Attackers are actively harming misconfigured Argo Workflows instances to set up cryptocurrency miners on Kubernetes (K8s) clusters. Kubernetes is an open-source system that permits to automatization of the set upscaling, and handling of containerized workloads, services, and applications over clusters of hosts.
Argo Workflows is one of the most well-known workflow execution engines for Kubernetes, designed to orchestrate parallel jobs for speeding up machine learning or data processing computing-intensive jobs on Kubernetes clusters.
New Attack Vector already Utilized in the Wild
“Threat actors are already taking advantage of this vector as we examined operators dropping cryptominers using this method in the wild.” Intezer security investigators Ryan Robinson and Nicole Fishbein revealed in a report posted earlier this week. Attackers gain access to such clusters via Internet-exposed Argo dashboards and set up their malicious workflows using various Monero miner containers, including kannix/monero-minner, a defunct container that mines for Monero using the XMRig CPU/GPU miner.
While kannix/monero-miner is no longer available on Docker Hub, attackers can pick from a few dozens of other containers that do the same job: mining Monero cryptocurrency using the CPU or the GPU. The investigators added that broader-scale attacks should be expected, given that hundreds of Argo Workflows setups with the wrong permissions are revealed to Internet access.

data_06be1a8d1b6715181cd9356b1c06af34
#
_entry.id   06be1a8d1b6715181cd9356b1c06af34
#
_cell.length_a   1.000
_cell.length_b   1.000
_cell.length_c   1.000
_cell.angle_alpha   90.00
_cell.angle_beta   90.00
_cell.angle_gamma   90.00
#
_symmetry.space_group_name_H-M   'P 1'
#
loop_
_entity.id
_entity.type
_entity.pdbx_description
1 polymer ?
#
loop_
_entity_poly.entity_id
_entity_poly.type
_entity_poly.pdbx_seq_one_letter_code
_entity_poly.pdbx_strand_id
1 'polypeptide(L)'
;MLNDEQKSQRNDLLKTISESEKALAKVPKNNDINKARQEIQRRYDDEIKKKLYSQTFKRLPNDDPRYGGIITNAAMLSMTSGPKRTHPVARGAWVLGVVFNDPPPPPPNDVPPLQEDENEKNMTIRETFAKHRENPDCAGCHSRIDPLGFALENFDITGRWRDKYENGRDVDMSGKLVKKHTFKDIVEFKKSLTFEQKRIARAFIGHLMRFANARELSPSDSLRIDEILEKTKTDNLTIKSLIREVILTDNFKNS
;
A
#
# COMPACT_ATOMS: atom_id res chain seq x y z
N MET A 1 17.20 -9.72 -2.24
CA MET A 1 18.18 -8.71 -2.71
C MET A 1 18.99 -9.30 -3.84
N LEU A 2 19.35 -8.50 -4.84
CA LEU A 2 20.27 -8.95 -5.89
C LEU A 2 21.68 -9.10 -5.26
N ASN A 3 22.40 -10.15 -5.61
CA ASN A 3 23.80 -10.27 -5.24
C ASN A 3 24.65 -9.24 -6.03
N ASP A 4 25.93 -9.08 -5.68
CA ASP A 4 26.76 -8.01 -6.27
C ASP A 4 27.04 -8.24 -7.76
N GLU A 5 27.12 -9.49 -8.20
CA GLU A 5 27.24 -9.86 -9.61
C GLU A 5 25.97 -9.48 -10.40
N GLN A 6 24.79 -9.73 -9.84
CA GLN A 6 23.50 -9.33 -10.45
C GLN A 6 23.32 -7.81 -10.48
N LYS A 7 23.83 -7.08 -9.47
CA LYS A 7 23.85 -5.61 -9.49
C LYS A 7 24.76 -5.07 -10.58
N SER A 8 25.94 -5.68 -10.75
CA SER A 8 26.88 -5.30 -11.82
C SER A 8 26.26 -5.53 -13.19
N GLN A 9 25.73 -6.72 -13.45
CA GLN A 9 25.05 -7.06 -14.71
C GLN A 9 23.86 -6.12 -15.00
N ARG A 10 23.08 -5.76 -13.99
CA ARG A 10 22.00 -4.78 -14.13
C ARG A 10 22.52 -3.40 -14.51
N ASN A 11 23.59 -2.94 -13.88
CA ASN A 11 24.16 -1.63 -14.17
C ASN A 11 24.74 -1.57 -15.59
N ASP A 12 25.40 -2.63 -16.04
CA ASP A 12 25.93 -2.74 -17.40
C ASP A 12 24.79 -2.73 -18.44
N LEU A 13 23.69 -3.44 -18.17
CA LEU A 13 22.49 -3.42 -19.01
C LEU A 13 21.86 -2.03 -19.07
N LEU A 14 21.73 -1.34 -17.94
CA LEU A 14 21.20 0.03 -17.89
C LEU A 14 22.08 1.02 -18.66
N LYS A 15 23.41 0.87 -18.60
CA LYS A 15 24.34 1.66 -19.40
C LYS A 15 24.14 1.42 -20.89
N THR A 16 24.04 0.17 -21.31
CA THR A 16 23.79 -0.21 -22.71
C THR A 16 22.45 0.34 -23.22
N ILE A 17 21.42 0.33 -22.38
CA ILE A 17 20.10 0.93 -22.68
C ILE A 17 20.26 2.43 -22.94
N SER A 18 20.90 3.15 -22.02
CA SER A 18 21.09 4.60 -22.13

The two security investigators were able to address exposed Argo Workflows instances belonging to organizations from numerous industry sectors, including technology, logistics, and finance. Admins are suggested to always enable authentication on Argo Workflows dashboards if they can’t avoid disclosing on the Internet, and to monitor their surroundings (containers, images, and the processes they run) for vulnerable activity.
More Kubernetes Attack Directions
Misconfigured Argo Workflows instances are the recently observed attack vector, with attackers previously scanning for and harming other security holes to breach Kubernetes clusters.
For instance, last month, Microsoft alerted that the cryptomining group was targeting machine learning (ML) frameworks running on Kubernetes clusters using Internet-exposed Kubeflow dashboards. The threat actors utilized Kubeflow Pipelines to set up ML pipelines running XMRig and Ethminer cryptocurrency miners for CPU and GPU cryptomining.
One year before, in April 2020, Microsoft founded another large-scale cryptomining operation attempting to hijack Kubernetes clusters utilized for resource-hungry machine learning computing tasks by harming Jupyter notebooks.
In June, Unit 42 investigators also founded Siloscape, the first Trojan to target Windows containers with the end goal of backdooring Kubernetes clusters. Unlike other malware that address cloud environments and mainly focuses on crypto hijacking, Siloscape reveals the negotiated servers to a broader range of malicious pursuits, which includes ransomware attacks, passwords hijacking, data exfil, and even supply chain attacks.